Two weeks have passed since "goalgate," with the second week being thankfully much quieter than the first.
There was angst, hand-wringing, exaggeration, knee-jerk reaction, lack of context and consternation.
The goal situation was a little like bad officiating. You hate it, wish it wasn't happening, completely forget that humans less perfect than you are trying their best and hope it's equal for both sides.
Like a tie in Major League Baseball's all-star game and the absurd reaction to it, something has to happen once for it to be addressed. That said, misaligning the goals is a brutal mistake.
It wasn't intentional laziness, a conspiracy, anti-basketball or whatever felt good to say, but yes, it was fairly inexcusable, more so on the part of the Macon Coliseum -- and by extension, local political servants who have failed for more than a decade to take care of the Coliseum.
It was exacerbated, in perception, by a poorly executed message and then a lack of comment. Of the bricks laid during the weekend, none left a bigger mark than the GHSA with its initial response. That's no surprise, since communication with the public and/or media has never, ever been a GHSA strength.
The point was read as, "Eh, we don't want to take up any more time," which hints that they just didn't want to spend the time. It should have been, "We won't sleep for a good while because of this, but we believed that under the regrettable circumstances, the fairest thing is for all teams to have played under the same dimensions. It wouldn't have been fair to the teams that already played to watch other teams compete under the corrected alignment. But there is nothing that's not painful about this situation, and we're sick about it."
Nothing fixes the goals or changes results, but wise words can ease the pain a little bit. The pain was not eased.
Veterans is one team that will argue forever, as a perimeter-shooting team and one that gets to the free-throw line. But the Warhawks missed scores of shots that had nothing to do with the misaligned goals. Other teams left doors to defeat open, as well.
Still, it's easy to see the situation getting into a player's head for free throws, because the action has stopped and there's time to think. The free-throw line is where the biggest impact could be argued.
Let's also note a few things: The shooting mechanics of high schoolers in general is flawed. Many starters are sub-6o-percent free-throw shooters. Shooting in an arena has an impact. And it's a safe bet that championship shooting numbers everywhere are lower than normal.
Don't forget that Wayne County, Veterans' quarterfinal opponent, started off 1-for-21 at Fort Valley State a few weeks ago. None of that excuses the misplaced goals, but context is never bad.
The most fair thing was, yes, to keep the goals the same, as awkward as that seems.
That Coliseum officials had nothing to say almost all week is bad. That Coliseum officials didn't have a statement within about three days is disconcerting. No response is troubling. Management of most of the Centreplex is up for bid. We unpaid consultants remain available for whoever takes over.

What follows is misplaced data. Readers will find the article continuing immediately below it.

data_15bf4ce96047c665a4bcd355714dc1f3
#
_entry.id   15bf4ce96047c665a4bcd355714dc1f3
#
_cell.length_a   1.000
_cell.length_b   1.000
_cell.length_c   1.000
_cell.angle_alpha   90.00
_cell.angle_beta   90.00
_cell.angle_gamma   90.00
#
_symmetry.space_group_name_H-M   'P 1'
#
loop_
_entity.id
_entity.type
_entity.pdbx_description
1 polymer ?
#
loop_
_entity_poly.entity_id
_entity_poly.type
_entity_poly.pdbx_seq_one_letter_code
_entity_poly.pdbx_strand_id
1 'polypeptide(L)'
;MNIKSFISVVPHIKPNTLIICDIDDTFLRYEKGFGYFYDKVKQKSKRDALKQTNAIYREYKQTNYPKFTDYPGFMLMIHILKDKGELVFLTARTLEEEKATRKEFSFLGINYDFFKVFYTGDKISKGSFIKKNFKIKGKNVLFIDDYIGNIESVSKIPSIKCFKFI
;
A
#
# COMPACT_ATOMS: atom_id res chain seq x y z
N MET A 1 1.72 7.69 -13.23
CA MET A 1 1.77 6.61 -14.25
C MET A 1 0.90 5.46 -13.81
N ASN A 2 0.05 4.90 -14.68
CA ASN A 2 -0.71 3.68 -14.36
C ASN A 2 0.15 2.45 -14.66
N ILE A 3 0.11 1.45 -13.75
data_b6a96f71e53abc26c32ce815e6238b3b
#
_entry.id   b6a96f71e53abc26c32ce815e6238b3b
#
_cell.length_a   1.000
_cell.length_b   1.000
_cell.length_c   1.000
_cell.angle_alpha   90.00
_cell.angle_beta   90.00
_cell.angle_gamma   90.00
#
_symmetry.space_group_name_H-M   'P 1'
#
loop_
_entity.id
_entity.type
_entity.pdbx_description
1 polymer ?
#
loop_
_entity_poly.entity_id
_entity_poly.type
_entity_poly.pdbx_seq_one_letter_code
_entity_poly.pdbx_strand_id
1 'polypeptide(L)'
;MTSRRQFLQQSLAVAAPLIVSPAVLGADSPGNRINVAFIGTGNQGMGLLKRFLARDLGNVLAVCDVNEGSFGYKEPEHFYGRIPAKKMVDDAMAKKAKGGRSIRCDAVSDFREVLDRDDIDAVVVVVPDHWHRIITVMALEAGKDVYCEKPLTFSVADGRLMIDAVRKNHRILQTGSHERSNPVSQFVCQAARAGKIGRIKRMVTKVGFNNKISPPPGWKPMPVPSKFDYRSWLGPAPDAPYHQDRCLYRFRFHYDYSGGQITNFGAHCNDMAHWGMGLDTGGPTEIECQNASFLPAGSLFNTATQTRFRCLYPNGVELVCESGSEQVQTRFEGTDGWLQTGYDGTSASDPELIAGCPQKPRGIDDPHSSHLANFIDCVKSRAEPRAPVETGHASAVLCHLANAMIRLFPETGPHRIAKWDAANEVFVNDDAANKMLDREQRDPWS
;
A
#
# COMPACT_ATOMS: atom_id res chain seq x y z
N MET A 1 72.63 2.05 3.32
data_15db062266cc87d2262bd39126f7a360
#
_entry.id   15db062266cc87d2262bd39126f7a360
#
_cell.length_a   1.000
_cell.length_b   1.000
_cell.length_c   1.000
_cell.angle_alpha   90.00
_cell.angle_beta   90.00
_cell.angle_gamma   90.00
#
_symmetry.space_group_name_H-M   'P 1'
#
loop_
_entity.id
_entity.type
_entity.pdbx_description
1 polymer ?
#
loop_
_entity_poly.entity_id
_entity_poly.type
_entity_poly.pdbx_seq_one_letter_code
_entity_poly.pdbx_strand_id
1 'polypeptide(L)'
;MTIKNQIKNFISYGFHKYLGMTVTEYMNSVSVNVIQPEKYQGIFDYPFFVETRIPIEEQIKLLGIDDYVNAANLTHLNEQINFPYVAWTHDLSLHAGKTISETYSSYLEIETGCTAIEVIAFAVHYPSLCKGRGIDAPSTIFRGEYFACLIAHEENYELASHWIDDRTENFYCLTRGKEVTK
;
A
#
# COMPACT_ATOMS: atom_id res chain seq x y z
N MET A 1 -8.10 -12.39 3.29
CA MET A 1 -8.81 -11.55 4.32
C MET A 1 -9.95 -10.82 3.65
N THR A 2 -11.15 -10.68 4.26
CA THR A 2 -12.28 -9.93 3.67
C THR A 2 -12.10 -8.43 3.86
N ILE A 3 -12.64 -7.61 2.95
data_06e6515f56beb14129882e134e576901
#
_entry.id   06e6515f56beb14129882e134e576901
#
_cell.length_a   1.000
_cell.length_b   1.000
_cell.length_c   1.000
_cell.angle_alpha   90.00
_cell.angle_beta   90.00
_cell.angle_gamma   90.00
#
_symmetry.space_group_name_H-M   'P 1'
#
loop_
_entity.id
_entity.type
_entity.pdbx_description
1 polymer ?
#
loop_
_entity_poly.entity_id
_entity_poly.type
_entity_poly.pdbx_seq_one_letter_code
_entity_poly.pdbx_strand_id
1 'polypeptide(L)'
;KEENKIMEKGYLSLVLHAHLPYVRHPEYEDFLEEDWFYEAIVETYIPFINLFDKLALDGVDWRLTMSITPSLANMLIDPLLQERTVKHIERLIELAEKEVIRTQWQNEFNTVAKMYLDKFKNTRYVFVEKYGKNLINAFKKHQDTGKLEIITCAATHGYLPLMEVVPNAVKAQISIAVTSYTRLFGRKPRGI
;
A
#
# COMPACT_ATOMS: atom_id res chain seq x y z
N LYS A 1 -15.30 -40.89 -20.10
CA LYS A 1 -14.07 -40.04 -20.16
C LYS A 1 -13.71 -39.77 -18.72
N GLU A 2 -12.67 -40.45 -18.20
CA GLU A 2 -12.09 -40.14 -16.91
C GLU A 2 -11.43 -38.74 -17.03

There was other piling on, to a point.
The court is older than it should be and due to be replaced, but it wasn't an issue. Every portable court in the land will be less perfect than a permanent court.
Old complaints regarded the speaker system -- hearing Charlie Brown's teacher -- and the lighting. I'm sure a building rewiring is necessary (which might help the cell phone connection problems that remain unexplained by the Coliseum).
These, along with gutting and re-doing the restrooms and at least some concession stands, are longstanding issues for the building and those in charge of the building's finances (and parking fees). The list of needed cosmetic touches is long.
An idea for some of the needed painting: commission local art students, high school and college, for murals depicting Middle Georgia's most notable athletes and musicians. After all, the building has hosted scores of athletes and musicians, and we've had some good ones grow up around here. Make the trip to the concession stands a little trip down Memory Lane.
There was grousing about basketball being a stepchild in Georgia. That's somewhat true, and coaches are in part to blame for any lack of priority and attention, a discussion for another time.
A safe bet is that if the tournament does return to the Coliseum, we can be pretty sure that many details -- it's mindboggling to consider proper placement of the baskets a detail -- will be fixed, and perhaps we'll see other items that make for a better tournament experience all the way around.
But it's up to the city and county, citizens and commission, to start executing their part of that process.
Contact Michael A. Lough at 744-4626 or firstname.lastname@example.org